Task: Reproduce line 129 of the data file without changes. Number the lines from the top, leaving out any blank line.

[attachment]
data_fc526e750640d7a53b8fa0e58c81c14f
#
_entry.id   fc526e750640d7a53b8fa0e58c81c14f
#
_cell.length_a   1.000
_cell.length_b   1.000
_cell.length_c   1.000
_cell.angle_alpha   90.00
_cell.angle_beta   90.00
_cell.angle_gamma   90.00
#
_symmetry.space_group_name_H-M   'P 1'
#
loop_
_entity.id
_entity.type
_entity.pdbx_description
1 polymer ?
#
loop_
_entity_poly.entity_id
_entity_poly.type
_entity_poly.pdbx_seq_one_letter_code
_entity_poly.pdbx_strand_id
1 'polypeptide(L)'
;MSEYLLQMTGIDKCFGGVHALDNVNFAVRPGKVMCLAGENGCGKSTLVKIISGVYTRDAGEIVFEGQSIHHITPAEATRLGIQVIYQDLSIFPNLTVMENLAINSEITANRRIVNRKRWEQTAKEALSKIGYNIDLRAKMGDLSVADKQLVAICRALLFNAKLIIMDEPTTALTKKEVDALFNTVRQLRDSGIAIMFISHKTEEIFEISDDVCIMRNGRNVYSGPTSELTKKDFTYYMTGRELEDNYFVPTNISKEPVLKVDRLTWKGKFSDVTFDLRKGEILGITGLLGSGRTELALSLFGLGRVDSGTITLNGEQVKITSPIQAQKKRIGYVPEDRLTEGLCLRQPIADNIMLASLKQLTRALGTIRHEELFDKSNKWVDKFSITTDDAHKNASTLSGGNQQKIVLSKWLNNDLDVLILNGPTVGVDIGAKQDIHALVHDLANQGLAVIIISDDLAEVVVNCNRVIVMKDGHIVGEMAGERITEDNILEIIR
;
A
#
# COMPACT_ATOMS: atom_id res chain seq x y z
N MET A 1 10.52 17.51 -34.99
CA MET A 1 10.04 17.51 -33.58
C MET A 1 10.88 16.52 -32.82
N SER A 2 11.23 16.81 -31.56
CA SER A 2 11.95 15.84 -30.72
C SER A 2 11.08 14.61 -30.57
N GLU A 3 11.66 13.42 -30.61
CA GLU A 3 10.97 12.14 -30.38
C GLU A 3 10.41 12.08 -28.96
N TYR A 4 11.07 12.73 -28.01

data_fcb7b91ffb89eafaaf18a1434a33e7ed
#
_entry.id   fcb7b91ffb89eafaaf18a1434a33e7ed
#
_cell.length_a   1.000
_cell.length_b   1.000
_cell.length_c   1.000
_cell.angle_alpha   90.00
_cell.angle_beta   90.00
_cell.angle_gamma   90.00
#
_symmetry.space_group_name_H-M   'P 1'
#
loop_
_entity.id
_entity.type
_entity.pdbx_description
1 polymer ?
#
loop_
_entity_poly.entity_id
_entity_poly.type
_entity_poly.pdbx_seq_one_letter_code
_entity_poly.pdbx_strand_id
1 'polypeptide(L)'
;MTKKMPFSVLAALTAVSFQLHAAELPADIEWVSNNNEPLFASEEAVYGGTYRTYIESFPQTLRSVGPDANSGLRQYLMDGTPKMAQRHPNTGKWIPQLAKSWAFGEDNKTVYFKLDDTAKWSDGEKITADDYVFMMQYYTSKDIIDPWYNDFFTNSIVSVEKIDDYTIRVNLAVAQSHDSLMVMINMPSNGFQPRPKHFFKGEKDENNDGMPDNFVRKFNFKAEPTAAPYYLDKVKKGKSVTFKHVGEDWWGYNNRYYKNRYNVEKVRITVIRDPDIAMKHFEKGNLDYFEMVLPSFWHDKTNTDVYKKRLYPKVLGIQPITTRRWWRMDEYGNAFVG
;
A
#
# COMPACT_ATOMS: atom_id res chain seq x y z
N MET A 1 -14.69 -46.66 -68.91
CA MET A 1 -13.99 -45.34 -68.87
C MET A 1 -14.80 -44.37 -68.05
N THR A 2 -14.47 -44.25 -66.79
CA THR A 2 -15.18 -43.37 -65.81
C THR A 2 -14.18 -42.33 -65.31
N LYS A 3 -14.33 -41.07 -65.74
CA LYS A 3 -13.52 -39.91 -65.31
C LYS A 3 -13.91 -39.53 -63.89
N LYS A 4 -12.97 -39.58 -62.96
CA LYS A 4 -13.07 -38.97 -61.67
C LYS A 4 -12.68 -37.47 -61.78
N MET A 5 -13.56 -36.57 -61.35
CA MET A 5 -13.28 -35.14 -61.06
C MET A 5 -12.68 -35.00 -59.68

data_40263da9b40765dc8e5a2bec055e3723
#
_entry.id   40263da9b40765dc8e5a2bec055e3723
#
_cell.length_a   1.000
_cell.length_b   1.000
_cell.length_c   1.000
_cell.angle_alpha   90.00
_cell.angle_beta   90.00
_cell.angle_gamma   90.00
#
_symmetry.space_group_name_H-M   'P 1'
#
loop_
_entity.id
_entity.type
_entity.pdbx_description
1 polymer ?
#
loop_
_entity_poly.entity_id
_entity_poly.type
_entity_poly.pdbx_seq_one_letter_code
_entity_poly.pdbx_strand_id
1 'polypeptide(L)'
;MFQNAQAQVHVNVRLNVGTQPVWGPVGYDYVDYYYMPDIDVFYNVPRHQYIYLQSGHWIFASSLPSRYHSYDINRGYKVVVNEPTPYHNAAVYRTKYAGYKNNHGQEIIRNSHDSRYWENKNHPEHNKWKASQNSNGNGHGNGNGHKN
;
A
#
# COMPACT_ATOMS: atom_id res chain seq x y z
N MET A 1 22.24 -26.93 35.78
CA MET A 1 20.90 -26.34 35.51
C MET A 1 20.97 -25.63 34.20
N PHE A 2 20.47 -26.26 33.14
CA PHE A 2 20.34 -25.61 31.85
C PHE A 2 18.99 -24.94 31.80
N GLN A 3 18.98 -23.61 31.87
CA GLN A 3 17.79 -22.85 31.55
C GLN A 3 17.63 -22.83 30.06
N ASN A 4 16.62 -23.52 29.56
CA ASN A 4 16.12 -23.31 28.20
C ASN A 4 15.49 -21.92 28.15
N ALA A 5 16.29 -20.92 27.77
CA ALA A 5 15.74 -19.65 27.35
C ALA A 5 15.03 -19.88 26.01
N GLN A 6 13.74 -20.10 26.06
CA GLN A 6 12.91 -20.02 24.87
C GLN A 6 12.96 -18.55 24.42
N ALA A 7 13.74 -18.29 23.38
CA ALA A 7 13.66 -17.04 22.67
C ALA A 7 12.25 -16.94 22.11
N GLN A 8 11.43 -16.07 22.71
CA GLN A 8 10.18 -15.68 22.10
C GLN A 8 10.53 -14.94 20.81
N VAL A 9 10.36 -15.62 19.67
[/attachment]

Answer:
CA ALA A 5 15.74 -19.65 27.35